“So being involved in some kind of war or in some kind of confrontation, military confrontation would be highly counterproductive. So that is something that we would like to avoid as much as we can,” he added.
Marcos said that martial law, which was imposed by his father when he was president, should be kept as an extreme option.
“Martial law is needed when you are at war. If we somehow find ourselves at war — and I sincerely pray and hope that it never happens — then you’ll have to institute martial law,” Marcos said, citing Ukraine’s decision to declare martial law to defend its territory from Russia’s invasion.
“Let us look at the situation going on right now between Russia and Ukraine. Once the enemy forces entered into the borders of Ukraine, they declared martial law. That’s a necessity. But it only comes up when we are at war,” he explained.
“That is why despite all the criticisms of martial law, it remains in the Constitution in the event that war is declared upon us or we are somehow embroiled in a war and we will need to institute martial law,” Marcos added.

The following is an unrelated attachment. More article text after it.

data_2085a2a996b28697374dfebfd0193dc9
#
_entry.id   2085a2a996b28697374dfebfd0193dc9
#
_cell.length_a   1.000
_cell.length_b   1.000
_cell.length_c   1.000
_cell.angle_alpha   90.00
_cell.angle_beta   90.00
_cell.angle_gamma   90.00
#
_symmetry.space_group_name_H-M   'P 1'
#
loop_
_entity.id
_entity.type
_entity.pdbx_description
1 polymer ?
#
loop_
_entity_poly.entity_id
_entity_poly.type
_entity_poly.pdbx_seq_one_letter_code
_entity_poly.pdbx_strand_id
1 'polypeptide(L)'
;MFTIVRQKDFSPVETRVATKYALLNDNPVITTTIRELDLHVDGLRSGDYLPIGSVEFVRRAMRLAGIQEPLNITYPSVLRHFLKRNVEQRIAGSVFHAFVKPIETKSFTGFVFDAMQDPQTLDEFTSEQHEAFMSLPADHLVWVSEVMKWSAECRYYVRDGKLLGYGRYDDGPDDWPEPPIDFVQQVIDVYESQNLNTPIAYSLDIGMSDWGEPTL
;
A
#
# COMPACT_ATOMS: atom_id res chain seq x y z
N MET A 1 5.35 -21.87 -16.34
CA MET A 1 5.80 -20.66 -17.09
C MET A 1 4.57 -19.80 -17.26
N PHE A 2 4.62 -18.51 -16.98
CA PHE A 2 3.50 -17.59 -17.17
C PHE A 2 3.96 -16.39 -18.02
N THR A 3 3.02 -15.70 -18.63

President Ferdinand Marcos Sr., Bongbong’s father, placed the country under martial law in 1972 and lifted it in 1981.
Under Article 7, Section 18 of the Constitution, martial law may be declared in the Philippines or any part thereof in cases of an invasion or rebellion when public safety requires it.
The President shall submit a report in person or in writing to Congress within 48 hours from the proclamation of martial law or the suspension of the privilege of the writ of habeas corpus.
The Congress, voting jointly, may revoke such proclamation or suspension by a majority vote.